Safety - don't get scammed
We at sugar4.me want to provide a safe and honest environment for any type of sugar daddy arrangements for our members. Due to this, we check all complaints submited by our members in our admin team.
If there is a violation of our rules, the respective user will be striked. A total of three strikes will result in a permanent ban.
|1st strike||The account will be marked as striked in our database and the respective users get a warning.|
|2nd strike||The account will be flagged which will be visible for all members on the profile and their conversation list.|
|3rd strike||The account will be banned permanently.|
Don't pay any fees
The scammer begins by posing as a sugar daddy or mommy. They then approach people on websites and social media who are looking to become a sugar baby.
The scammer will send the user a message, telling them that they're willing to pay off any bills they have or buy them expensive goods. This leads the victim into believing that the scammer has the solution to their problems.
The scammer then declares they're ready to help the victim get out of the mess they're in; but there's a catch.
For some reason, the scammer will require a payment / a fee from the sugar baby before they send over the money. The reason can change from scammer to scammer. Some will play the power card and say that the small payment acts as a "proof of loyalty." Others will use an excuse such as payment fees or other expenditures involved in sending the money over.
Of course, the initial payment isn't for anything: it's just a scam. Once the scammer gets the money, they vanish without sending the promised money and leave the victim out of pocket.
Beware of temporary payments
This method is far more dangerous than the one above, as it reliably tricks the user into thinking they actually got paid. The problem is, the money the victim receives disappears after a while, leaving them with nothing again.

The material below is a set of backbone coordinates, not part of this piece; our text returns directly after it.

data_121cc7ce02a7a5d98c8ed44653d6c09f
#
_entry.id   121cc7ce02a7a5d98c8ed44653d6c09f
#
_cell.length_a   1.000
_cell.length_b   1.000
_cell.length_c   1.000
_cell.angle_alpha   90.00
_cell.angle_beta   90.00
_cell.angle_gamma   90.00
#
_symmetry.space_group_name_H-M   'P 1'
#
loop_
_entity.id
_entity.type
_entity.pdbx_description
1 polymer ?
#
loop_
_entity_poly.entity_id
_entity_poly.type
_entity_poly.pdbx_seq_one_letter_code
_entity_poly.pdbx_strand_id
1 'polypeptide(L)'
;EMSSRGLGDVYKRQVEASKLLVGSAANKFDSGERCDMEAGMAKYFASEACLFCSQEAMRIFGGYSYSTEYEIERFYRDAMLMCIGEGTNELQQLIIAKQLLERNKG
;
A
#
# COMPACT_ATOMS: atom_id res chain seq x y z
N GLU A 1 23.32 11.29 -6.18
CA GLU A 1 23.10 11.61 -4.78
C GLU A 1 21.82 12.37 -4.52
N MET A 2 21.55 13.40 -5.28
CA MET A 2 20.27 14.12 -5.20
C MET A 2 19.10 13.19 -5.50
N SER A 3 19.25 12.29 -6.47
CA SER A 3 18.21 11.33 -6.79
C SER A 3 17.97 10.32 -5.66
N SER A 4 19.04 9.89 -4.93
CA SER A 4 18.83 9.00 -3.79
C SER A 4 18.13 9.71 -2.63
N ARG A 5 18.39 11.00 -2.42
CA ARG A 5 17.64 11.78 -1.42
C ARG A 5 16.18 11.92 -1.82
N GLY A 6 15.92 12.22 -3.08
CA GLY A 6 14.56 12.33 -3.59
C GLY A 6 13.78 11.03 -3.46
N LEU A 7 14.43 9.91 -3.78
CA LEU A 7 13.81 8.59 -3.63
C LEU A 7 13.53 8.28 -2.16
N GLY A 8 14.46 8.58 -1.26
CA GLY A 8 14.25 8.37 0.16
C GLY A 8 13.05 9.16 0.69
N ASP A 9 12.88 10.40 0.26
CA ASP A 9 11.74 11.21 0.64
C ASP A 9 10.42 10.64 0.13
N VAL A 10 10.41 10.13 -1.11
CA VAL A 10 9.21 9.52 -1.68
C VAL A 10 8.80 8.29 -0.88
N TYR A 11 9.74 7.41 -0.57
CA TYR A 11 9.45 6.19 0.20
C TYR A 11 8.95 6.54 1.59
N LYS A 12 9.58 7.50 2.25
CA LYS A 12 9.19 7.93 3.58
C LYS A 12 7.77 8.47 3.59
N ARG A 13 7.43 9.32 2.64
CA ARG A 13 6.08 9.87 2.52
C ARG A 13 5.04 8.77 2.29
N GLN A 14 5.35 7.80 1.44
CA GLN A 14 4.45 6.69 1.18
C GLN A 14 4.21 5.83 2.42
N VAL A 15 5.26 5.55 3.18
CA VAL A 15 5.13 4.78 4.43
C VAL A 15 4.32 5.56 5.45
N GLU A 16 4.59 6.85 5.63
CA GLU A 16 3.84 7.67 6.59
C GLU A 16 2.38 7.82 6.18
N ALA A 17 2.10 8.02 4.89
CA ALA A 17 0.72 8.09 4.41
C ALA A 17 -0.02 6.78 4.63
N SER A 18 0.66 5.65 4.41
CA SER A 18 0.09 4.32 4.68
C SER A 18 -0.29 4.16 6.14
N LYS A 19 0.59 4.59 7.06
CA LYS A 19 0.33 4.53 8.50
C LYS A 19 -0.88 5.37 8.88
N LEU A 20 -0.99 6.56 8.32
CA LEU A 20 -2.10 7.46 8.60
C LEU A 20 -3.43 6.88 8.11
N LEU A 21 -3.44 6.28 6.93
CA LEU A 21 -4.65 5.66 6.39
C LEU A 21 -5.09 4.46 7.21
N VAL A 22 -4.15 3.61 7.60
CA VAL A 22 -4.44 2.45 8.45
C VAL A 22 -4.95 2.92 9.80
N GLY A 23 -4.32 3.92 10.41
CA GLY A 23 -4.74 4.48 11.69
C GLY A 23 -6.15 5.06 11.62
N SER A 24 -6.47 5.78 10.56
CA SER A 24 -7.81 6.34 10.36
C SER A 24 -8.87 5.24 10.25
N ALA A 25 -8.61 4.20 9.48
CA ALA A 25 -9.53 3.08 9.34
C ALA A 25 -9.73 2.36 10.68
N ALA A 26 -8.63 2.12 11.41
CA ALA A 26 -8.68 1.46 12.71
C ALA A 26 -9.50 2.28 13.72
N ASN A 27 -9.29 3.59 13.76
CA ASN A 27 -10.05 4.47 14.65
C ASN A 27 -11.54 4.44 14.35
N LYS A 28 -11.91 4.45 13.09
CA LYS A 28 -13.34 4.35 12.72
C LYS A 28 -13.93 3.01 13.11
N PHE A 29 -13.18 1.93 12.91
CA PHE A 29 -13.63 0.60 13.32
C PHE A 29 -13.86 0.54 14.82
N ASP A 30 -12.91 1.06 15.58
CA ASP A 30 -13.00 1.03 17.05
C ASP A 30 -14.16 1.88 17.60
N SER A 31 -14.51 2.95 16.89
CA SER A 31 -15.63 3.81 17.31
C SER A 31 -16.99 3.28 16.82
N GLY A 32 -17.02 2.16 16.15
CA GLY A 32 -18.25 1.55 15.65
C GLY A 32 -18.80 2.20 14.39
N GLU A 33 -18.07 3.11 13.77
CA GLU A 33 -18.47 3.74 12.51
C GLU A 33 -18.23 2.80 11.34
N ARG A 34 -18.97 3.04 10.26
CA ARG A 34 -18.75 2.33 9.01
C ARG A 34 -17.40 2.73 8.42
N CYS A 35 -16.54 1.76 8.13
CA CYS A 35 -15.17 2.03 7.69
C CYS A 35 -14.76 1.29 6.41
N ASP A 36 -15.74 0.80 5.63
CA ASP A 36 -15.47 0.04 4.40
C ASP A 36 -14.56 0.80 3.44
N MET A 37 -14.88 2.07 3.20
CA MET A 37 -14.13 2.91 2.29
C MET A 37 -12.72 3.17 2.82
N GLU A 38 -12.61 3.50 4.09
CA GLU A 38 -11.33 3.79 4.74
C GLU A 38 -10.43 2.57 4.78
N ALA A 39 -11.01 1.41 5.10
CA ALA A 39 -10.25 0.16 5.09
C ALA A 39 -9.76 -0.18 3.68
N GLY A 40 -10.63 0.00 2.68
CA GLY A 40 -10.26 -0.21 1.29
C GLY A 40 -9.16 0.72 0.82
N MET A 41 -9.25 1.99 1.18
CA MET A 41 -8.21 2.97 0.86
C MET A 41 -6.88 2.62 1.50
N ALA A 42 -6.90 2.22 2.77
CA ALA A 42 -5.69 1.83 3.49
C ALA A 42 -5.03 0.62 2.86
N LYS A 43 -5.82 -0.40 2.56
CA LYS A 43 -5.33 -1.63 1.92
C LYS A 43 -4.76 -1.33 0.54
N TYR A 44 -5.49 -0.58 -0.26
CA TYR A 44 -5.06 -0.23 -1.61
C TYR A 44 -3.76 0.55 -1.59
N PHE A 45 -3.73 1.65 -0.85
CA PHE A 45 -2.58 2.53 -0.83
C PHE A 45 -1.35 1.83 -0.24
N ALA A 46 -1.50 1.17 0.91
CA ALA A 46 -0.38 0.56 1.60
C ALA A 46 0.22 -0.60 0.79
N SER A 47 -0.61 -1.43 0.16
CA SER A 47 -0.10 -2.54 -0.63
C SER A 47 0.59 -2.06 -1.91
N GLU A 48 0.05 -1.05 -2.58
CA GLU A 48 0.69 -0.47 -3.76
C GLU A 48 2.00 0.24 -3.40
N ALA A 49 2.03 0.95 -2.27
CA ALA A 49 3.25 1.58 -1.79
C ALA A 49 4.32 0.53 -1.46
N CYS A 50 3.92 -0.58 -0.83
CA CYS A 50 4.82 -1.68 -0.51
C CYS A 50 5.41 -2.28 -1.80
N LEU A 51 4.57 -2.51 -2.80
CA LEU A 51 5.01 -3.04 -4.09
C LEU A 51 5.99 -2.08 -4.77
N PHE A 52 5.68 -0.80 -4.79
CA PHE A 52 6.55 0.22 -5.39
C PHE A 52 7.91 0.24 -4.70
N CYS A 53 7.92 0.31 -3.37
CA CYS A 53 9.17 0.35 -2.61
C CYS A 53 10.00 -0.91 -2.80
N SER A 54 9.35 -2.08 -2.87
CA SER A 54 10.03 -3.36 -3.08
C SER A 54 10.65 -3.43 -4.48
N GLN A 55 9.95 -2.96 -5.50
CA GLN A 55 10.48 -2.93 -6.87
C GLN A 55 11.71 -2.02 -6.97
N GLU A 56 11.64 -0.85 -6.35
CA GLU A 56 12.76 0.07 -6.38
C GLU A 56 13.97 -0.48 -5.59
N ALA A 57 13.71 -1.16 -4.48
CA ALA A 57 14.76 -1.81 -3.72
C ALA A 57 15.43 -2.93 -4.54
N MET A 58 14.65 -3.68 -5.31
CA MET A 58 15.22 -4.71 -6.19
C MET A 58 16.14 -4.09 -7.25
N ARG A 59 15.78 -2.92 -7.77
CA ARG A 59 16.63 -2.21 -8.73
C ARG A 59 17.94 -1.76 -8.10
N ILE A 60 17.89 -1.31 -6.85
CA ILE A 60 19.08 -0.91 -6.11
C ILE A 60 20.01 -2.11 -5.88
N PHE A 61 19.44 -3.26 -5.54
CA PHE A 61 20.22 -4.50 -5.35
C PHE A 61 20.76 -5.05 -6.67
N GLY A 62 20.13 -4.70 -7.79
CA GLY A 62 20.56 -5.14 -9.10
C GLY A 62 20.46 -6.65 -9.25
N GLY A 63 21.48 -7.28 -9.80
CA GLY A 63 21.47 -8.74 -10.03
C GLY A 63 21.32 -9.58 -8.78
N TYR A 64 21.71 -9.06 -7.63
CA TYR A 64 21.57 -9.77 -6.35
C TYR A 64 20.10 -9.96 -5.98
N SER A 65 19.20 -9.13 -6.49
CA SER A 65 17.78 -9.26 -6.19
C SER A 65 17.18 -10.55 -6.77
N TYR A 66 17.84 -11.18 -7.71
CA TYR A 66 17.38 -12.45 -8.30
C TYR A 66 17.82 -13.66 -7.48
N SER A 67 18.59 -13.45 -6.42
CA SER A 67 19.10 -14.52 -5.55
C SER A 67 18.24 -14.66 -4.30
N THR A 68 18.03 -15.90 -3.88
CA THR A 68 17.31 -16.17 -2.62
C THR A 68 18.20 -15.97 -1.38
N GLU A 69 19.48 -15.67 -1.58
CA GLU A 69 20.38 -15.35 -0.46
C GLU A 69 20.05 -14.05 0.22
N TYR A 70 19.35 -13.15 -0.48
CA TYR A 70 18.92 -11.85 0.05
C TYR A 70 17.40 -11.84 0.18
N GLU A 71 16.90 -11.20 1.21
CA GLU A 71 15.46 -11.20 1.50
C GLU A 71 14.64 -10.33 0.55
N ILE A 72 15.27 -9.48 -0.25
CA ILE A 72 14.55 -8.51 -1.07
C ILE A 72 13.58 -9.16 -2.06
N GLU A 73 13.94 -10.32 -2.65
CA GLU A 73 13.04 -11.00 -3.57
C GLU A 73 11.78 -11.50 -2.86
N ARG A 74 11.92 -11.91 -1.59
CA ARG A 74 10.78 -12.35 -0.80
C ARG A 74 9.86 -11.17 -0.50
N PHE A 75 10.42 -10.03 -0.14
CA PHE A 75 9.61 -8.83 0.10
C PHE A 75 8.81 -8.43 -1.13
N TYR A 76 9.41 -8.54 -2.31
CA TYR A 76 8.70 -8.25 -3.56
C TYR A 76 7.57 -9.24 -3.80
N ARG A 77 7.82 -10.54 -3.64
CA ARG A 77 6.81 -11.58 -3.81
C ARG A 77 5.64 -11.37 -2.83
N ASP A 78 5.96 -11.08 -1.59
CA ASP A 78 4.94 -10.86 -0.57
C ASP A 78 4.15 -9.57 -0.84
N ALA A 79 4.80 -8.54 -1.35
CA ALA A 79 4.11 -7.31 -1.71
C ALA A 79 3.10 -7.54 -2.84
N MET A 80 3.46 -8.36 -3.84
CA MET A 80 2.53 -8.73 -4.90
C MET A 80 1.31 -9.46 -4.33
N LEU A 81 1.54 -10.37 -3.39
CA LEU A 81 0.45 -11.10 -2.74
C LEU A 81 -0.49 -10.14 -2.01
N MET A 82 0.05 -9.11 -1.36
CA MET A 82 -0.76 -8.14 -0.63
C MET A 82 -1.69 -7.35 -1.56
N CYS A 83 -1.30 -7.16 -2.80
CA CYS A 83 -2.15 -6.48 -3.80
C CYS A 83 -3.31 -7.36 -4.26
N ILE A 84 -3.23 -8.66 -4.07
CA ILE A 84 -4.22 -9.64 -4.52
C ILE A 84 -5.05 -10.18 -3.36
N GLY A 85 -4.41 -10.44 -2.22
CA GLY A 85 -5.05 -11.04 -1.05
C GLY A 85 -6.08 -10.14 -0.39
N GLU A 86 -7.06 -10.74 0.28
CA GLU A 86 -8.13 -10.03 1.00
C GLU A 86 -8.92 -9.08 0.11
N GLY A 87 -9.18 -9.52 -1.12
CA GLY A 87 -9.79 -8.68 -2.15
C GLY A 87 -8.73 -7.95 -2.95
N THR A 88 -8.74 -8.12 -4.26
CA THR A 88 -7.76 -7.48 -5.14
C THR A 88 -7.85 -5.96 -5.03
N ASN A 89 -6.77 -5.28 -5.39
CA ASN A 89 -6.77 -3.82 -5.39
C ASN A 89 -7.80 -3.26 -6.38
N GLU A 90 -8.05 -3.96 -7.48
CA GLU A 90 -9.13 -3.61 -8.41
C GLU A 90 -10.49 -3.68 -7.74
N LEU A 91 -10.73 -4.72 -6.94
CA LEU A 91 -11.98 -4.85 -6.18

Scammers create this "temporary payment" in one of two ways. They may choose to use stolen credit card funds to pay the sugar baby. The money does land in the baby's account, but once the credit card company realizes that the card was stolen, they'll take the money back and leave the victim with nothing.
They may also choose to use a check that they know will bounce. The check will show up in a bank account once cashed, but they won't truly "count" until the funds clear. If they don't, the money vanishes from the account again.
But if the scammer is paying a victim with this temporary money, how are they making money off of them? The key here is that a scammer has a small window between the payment and the money evaporating where the victim truly believes they've been paid. They can exploit this window and ask for some money back before the money disappears.
For instance, a scammer may send a victim $2,000 in checks to cover the victim's bills. Then, the scammer will say they want a token of appreciation, or that they have a special occasion coming up. They'll then ask the victim to pay them back a little bit (say, $100), usually in gift cards.
Gift card payments are a huge red flag that you're in the middle of a scam. Unlike money transfers, gift cards have less of a paper trail and are easier to send. This is why phone scammers always ask for payment via them.